GK: Well, I think it kinda makes sense.  Of course, it's about the sex without love.  You know the god doesn't like it.  Let's not get too serious about it. ^^;

GIA: Are there any plans for a sequel?  May we suggest adding the use of vines as rudimentary arms and hands for Tomak?

GK: Haha.  That's pretty good idea. Thank you.  But we don't want to make a sequel with same concept.  Maybe there will be new game with characters in Tomak.

  Kawa ... wait, this is Korea.

GIA: How long has Seed9 been in business?

GK: We made a team to make a game in 1998.  About two years later, last August 2000. SEED9 Entertainment has been incorporated.

GIA: What else are you working on right now?

GK: The next game is Musical Simulation Game.  It will be a new genre.  The title is Booroo Booroo Groove.  We will put everything we have in this game.  Please keep your eyes on our new game.  We are planning to release it in Spring next year.

GIA: Are there any plans to try to release games outside of Korea?

GK: Japanese version will be the next for right now.  The actual deal will happen soon with Japanese publisher.  Also, we are preparing for showing Tomak at Tokyo Game Show.  We are planning to contact other countries after the deal with Japanese publisher.

GIA: Many of our readers are familiar with the Japanese and North American gaming scenes, but not Korea.  What's it like being a developer in such an emerging field?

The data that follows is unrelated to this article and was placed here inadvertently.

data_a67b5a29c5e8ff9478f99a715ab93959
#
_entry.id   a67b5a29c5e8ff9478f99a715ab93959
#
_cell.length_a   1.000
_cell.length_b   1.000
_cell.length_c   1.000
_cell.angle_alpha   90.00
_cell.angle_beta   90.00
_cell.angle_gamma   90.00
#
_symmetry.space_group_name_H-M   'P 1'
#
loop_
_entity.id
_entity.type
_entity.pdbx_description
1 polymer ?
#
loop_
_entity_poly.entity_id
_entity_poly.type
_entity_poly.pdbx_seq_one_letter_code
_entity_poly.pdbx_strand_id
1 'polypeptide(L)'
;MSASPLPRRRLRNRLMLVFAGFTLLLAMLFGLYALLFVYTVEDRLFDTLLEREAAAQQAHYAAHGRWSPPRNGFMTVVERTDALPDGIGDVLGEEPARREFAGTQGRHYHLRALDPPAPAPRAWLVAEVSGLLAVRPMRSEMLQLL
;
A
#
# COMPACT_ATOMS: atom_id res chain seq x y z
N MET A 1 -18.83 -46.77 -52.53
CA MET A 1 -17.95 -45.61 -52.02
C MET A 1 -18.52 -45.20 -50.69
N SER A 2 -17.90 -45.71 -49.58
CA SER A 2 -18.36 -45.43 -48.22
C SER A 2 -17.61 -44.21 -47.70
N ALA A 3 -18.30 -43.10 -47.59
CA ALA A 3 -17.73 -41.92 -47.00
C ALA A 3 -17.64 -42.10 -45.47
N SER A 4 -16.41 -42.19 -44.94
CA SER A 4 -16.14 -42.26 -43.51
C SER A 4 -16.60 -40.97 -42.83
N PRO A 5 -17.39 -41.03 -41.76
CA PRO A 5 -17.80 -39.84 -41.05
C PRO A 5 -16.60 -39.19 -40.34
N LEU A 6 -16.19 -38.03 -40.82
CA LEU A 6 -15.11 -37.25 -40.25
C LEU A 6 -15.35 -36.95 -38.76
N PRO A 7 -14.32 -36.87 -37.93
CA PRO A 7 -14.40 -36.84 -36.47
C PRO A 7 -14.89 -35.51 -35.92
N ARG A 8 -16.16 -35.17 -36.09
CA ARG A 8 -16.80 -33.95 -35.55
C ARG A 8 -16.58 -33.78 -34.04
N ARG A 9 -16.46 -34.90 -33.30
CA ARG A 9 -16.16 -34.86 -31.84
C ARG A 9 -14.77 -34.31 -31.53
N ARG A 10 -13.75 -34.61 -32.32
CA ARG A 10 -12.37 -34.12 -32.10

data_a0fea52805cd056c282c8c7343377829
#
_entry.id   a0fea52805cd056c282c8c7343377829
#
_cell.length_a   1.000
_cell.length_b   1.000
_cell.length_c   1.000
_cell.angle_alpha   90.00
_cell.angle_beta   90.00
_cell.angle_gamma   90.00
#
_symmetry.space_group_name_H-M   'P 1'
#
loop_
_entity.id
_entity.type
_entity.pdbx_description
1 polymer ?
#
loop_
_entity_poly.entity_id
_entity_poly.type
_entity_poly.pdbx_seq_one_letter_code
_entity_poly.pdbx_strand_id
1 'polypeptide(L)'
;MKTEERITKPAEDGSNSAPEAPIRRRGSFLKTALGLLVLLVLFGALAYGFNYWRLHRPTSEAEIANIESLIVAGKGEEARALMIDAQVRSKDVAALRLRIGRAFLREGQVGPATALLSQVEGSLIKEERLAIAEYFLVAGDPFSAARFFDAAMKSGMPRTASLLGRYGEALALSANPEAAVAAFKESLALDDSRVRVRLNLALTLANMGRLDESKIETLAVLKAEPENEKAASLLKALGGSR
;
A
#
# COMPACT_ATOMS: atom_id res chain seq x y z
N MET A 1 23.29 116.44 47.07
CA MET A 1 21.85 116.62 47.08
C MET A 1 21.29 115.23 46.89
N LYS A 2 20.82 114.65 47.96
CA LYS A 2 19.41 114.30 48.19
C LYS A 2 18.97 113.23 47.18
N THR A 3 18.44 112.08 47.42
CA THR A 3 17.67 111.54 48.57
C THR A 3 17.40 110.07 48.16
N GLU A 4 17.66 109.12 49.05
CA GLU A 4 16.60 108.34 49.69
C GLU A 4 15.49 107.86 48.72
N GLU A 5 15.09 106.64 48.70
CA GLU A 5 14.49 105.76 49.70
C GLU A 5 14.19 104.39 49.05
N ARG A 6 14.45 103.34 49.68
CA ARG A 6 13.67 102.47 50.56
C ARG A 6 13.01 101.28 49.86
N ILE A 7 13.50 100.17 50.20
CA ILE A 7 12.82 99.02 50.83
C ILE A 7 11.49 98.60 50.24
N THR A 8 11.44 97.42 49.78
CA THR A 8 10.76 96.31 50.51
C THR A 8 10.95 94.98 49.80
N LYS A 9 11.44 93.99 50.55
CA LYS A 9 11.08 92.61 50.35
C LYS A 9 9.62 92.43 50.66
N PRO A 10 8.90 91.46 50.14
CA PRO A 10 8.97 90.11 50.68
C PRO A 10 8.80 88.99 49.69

GK: The history of developing game in Korea is quite short compared to Japan and U.S.A.  So, it's pretty understandable that you are not familiar with Korean games.  Although we think that we are pretty lucky because we're getting whole lot more attentions from lots of gamers in Japan, U.S.A., Canada and even Europe than we expected.  Well, we just started.  You will see much more stuffs from SEED9 and other Korean developers in the future.

GIA: As we understand it, the gaming boom in Korea is largely due to Internet-playable games in cyber-cafes.  Is there enough of a home market to support single-player games like Tomak?

GK: That is quite true.  Lots of developers and gamers are paying more attentions to online games.  Not every online game is successful and not every offline game is failure.  Online or offline is not the issue.  The important thing is that lots of Koreans play games and love games.  PCs have been popularized at homes, schools, works, and cyber-cafes through the nation.  Korea is big market.

GIA: What chance of success do you think a videogame console, rather than a PC, would have with Korean developers?

GK: The games for console.  Simply, we haven't had a chance to make them in Korea.  But lots of developers are interested in console games now including SEED9 Entertainment.  We think that the chances are there if we make OUR games, which is very unique and different from others.

GIA: Recently, the esteemed American game developer Richard Garriott teamed up with a Korean development house to bring their online RPG to the U.S.  Do you see this kind of thing happening more often in the future?  Do you think Korea has a chance to become a power along with Japan and America in game design?

GK: I was really surprised, too.  I think that big and small deals will keep on happening.  For the information, we signed the contract with some company in U.S.A. for using our game engine in their software.  Hm ... The power along with Japan and America ... why not?  I don't think it will take that long.

We really thank you for keeping your eyes on us.  We wish you good luck.  Thank you.

GIA: Thank you!

Interview by Nich Maragos, GIA.